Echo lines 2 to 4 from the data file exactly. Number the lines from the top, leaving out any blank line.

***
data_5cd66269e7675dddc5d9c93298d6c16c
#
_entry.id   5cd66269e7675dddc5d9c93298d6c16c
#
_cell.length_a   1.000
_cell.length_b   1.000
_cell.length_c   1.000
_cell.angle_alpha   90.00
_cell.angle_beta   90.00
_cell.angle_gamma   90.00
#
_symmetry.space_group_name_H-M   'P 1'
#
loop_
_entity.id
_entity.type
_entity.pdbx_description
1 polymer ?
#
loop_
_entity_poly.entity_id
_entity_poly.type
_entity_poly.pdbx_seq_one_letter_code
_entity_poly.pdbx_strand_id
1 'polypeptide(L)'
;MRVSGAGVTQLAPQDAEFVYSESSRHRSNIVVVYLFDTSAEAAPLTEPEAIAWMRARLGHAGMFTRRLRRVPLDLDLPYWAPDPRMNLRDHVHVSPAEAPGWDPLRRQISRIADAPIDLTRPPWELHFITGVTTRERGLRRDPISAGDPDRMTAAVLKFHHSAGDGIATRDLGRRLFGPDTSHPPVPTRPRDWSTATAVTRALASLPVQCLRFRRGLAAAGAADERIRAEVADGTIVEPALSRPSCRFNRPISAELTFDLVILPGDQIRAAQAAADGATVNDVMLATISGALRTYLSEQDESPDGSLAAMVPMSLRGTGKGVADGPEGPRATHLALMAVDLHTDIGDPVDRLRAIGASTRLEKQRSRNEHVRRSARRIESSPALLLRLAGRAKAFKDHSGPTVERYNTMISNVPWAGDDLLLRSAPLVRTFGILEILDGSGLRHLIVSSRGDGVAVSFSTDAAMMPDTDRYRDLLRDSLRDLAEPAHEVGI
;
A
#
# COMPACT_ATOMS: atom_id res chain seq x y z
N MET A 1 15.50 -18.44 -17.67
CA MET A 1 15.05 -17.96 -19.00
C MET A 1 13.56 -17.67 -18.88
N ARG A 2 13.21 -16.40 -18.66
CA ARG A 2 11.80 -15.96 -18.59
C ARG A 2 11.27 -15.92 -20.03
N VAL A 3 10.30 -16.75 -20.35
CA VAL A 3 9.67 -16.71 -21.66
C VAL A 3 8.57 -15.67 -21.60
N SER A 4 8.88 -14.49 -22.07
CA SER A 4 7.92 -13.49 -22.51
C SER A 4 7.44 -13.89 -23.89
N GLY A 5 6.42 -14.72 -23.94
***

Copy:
#
_entry.id   5cd66269e7675dddc5d9c93298d6c16c
#